New diseases to report in the last week include fire blight-infected branches just beginning to curl over and cedar apple rust lesions on apple leaves. We continue to have apple scab spore release with each rain event and spore numbers continue to decline. I am finding a few more apple scab lesions on leaf tops and bottoms at a few farms. Primary apple scab is still on in East Michigan, with the model indicating that we are just over the 1,000 GDD base 32 total to indicate that 100 percent of the ascospores are at maturity. However, just because the spores are natural does not mean that they have all been released. Once we get to that 100 percent point, then we generally need a few rains to discharge all the remaining spores. We are very near the end of primary, but staying covered for the next rain event is still highly recommended, just in case there are a few spores that need to be released.

Pears are 10 to 13 millimeters with a good crop coming along. Pear psylla adults continue to be very active with our warm days, with all stages now being present.

Peaches continue to look tough with trees that were under stress last season not leafing out at all. It appears that there is extensive winter damage in peaches this season, comparable to or now even worse than cold damage that occurred in the winter of 1994. I have not seen one peach flower this season, so there will not be any peach crop in the region this season. In the last three weeks or so, I am seeing a few more leaves emerging from the most vigorous shoots in the tops of younger and generally healthier trees. Growers can begin a light pruning in these trees, being sure not to remove any wood with leaves on it. In other words, trees need all the leaves they can have in order to foster healing for next year.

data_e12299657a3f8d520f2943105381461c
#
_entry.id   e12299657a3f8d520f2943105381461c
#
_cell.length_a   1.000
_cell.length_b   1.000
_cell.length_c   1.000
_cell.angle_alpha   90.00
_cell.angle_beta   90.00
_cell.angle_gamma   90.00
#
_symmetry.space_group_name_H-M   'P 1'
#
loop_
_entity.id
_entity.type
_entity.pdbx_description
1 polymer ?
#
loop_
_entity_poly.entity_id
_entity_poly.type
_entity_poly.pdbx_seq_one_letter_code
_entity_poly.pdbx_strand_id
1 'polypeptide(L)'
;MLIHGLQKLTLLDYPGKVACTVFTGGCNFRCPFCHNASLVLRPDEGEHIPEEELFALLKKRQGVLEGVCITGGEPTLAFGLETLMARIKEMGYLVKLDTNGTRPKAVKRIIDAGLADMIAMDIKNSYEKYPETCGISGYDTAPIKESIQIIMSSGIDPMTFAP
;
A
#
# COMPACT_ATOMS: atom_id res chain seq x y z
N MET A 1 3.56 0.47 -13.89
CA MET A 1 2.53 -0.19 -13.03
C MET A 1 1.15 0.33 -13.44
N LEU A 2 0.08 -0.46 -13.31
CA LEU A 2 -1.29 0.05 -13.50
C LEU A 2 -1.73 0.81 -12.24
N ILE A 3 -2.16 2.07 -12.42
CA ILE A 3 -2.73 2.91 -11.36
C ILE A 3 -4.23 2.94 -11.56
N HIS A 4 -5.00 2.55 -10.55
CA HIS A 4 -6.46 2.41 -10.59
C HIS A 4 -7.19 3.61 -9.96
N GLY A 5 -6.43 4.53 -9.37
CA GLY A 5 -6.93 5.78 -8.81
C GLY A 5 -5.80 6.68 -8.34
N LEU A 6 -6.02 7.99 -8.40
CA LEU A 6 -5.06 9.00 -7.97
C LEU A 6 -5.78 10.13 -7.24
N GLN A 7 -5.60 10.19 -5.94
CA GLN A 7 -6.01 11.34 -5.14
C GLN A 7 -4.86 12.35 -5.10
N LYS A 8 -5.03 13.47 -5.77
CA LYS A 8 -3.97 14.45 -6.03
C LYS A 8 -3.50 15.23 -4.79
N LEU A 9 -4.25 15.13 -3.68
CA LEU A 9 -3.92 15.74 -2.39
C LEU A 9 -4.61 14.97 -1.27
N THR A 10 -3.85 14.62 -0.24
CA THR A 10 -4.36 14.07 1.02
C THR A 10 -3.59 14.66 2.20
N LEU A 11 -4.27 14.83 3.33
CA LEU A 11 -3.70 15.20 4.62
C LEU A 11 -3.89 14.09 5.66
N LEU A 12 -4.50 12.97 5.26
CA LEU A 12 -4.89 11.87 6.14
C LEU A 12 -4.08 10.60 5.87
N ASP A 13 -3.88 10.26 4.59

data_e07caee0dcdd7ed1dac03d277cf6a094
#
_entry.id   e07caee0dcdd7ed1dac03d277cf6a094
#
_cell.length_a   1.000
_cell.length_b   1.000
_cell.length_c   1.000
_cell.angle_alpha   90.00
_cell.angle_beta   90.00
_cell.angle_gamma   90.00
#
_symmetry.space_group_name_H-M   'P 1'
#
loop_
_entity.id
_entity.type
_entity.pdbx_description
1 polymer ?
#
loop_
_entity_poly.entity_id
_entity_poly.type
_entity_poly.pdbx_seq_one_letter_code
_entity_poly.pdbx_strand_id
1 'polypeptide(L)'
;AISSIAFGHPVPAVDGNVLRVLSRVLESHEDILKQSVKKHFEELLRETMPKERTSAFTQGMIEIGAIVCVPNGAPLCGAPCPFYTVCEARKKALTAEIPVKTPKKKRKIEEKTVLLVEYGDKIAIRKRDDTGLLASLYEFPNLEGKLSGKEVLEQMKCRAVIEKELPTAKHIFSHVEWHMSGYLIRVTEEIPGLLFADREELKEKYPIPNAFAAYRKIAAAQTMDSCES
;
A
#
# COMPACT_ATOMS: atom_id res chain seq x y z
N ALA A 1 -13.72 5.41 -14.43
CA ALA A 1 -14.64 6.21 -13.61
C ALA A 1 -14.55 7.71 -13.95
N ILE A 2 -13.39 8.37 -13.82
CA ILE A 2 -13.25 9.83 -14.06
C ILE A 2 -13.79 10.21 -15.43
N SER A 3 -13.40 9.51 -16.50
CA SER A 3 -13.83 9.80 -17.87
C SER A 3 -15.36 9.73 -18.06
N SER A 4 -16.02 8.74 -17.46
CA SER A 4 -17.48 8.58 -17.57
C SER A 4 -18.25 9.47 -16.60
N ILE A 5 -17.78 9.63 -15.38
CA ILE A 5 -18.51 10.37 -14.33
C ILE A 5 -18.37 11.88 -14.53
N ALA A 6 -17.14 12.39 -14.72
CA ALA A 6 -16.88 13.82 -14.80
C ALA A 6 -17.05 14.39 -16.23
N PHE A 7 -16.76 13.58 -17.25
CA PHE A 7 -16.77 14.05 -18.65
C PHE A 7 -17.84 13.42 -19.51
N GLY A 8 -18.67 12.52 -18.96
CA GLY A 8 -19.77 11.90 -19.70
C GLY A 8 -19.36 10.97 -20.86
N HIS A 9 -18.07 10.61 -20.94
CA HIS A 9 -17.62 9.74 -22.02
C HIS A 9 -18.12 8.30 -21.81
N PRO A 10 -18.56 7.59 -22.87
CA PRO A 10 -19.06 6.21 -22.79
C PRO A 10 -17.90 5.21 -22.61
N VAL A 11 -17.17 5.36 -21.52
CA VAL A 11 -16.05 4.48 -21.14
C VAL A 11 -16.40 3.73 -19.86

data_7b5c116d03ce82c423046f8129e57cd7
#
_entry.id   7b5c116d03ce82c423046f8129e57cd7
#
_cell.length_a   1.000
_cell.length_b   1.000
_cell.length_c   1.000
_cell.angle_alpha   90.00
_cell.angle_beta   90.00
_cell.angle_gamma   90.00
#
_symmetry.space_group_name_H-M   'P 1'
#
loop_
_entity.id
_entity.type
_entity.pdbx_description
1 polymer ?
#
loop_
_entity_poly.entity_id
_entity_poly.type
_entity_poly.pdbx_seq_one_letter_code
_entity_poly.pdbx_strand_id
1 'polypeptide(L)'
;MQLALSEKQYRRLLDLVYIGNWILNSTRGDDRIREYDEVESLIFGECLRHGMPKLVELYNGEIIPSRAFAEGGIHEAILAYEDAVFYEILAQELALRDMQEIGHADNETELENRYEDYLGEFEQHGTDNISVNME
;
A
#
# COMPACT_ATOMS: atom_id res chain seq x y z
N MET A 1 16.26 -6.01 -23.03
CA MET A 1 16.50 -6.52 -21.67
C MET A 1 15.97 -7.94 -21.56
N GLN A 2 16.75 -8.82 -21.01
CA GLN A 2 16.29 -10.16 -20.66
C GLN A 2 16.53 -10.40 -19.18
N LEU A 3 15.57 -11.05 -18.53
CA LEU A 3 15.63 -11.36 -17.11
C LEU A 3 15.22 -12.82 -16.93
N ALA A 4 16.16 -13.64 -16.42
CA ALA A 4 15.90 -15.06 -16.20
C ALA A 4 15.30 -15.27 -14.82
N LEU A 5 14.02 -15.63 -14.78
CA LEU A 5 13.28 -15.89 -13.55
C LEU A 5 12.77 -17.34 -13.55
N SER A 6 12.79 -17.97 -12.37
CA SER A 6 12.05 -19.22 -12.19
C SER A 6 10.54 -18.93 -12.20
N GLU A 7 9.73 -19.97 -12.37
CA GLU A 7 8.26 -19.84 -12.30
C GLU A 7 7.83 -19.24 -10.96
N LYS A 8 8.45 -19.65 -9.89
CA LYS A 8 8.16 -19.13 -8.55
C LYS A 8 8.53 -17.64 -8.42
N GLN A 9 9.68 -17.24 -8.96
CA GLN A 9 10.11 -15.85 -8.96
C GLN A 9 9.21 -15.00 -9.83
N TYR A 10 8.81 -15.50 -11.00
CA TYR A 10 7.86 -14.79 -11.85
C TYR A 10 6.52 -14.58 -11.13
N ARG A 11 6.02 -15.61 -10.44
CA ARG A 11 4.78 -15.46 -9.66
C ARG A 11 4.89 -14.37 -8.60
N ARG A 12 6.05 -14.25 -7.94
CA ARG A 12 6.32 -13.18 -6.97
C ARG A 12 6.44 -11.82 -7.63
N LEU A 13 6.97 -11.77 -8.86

Sweet cherries are 10 to 13 millimeters with most growers reporting having 20 percent of a crop at best. Larger scaffold limbs on stressed sweet cherry trees are starting to collapse form winter injury. Here again as is the case in peaches, the cambium is dark brown from the winter injury.

Tart cherries have a wide range of fruit sizes this week, with most being 9 to 11 millimeters in size. Most growers have 40 to 60 percent of a crop of tart cherries this season.